Sexing Chicken Eggs by Scent
Fertilized chicken eggs can be sexed by “sniffing” volatile chemicals emitted through the shell, according to new work by researchers at the University of California, Davis, and Sensit Ventures Inc., a startup company in Davis. The work is published May 22 in PLOS ONE.
The study shows that it is feasible to sort eggs by sex, early in incubation, based on volatile organic chemicals, said Professor Cristina Davis, associate vice chancellor for interdisciplinary research and strategic initiatives at UC Davis and co-author on the paper.
Hatcheries for laying hens sort chicks by sex a day after hatching, with male chicks being culled immediately. If hatcheries could instead identify the sex of an egg early in incubation, billions of male eggs could be humanely diverted to other uses, reducing waste and environmental impact. Some European countries have already banned culling of male chicks or plan to phase it out.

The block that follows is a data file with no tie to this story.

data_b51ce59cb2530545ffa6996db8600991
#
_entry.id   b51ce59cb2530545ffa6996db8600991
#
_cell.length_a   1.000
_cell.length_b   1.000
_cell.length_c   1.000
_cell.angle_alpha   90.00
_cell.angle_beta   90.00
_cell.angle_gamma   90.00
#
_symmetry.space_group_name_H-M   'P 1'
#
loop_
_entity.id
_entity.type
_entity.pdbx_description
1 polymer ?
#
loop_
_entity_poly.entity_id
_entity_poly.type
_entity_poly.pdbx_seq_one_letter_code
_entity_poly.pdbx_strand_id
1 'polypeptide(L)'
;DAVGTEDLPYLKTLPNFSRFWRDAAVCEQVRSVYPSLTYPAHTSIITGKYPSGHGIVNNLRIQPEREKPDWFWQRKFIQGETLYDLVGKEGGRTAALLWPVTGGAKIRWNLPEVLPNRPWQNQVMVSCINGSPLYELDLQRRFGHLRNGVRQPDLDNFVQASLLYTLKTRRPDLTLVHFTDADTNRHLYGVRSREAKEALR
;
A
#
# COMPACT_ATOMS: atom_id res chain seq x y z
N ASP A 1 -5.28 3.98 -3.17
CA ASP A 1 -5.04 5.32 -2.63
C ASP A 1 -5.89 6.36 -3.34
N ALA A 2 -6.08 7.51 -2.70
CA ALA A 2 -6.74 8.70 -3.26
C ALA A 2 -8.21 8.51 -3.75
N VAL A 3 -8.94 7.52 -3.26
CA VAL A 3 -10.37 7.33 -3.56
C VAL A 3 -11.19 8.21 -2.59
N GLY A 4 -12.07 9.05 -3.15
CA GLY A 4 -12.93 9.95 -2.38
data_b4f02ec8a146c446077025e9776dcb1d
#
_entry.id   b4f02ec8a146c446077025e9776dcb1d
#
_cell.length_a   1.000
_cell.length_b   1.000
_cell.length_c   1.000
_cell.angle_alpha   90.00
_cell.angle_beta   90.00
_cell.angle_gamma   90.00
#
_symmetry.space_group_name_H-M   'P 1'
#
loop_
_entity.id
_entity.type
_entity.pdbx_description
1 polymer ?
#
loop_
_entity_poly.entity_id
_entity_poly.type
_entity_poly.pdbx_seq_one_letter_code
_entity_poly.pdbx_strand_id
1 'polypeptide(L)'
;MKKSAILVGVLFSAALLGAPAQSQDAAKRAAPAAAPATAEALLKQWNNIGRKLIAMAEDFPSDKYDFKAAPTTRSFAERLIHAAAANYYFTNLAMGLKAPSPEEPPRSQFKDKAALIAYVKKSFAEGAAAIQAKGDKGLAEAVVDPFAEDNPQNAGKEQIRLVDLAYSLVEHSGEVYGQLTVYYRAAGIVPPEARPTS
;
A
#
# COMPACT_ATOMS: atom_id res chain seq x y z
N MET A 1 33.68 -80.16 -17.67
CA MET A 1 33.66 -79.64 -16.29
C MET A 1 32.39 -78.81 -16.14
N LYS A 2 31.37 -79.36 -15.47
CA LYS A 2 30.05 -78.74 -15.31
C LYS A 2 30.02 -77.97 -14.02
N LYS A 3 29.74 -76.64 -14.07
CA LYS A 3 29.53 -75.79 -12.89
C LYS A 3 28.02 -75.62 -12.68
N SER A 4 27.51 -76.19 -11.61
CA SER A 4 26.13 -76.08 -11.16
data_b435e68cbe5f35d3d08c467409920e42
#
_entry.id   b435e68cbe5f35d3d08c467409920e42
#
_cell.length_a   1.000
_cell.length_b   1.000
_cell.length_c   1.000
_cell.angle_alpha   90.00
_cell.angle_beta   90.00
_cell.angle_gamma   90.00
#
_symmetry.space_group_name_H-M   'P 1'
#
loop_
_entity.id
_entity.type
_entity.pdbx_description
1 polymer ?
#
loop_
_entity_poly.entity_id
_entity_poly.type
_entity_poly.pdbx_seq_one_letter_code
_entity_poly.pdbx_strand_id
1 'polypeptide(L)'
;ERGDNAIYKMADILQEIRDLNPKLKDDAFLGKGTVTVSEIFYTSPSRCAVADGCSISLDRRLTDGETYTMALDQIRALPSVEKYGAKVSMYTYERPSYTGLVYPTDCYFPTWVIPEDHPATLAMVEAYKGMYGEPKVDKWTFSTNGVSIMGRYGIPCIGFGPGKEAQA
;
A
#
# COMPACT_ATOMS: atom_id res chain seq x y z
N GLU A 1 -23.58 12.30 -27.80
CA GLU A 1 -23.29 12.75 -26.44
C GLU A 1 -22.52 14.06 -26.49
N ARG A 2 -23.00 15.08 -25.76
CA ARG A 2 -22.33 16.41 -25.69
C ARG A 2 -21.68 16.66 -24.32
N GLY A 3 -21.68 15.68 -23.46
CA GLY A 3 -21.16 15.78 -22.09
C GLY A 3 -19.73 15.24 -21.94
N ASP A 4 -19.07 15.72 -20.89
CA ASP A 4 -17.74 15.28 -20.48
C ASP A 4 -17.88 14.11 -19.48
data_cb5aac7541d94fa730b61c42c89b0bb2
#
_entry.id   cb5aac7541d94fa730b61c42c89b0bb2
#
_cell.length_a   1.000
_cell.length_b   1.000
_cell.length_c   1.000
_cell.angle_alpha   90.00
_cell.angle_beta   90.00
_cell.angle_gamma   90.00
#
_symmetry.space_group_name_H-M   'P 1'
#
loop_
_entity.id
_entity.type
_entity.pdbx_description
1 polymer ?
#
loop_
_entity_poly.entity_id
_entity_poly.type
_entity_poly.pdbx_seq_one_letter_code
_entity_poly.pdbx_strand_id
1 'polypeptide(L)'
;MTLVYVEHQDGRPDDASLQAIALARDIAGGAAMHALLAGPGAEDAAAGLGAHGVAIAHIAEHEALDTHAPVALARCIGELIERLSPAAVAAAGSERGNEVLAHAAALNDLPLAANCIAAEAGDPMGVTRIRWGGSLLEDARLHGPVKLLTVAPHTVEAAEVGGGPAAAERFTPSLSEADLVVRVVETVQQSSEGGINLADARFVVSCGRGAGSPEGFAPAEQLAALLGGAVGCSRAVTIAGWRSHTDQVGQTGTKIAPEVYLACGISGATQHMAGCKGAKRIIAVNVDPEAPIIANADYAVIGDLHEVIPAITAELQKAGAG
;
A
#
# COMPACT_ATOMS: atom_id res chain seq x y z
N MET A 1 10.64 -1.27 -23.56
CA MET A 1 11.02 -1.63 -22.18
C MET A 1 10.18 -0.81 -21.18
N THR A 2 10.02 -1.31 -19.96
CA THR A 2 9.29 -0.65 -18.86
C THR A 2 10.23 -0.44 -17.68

Technology already on the market depends either on sampling the egg through a tiny hole in the shell, or imaging through the shell. Imaging technology is more accurate with older eggs.
The UC Davis/Sensit approach relies on detecting volatile organic compounds given off by the developing embryo that diffuse through the shell. The first step was to find out if there is a reliably detectable difference in the chemicals given off by male and female embryos.
Davis’ lab at the UC Davis Department of Mechanical and Aerospace Engineering has developed sensing chip technology that can be used to collect and analyze organic chemicals in the air. The patented technology has been licensed by Sensit, which aims to commercialize it for a range of applications including agriculture and medicine.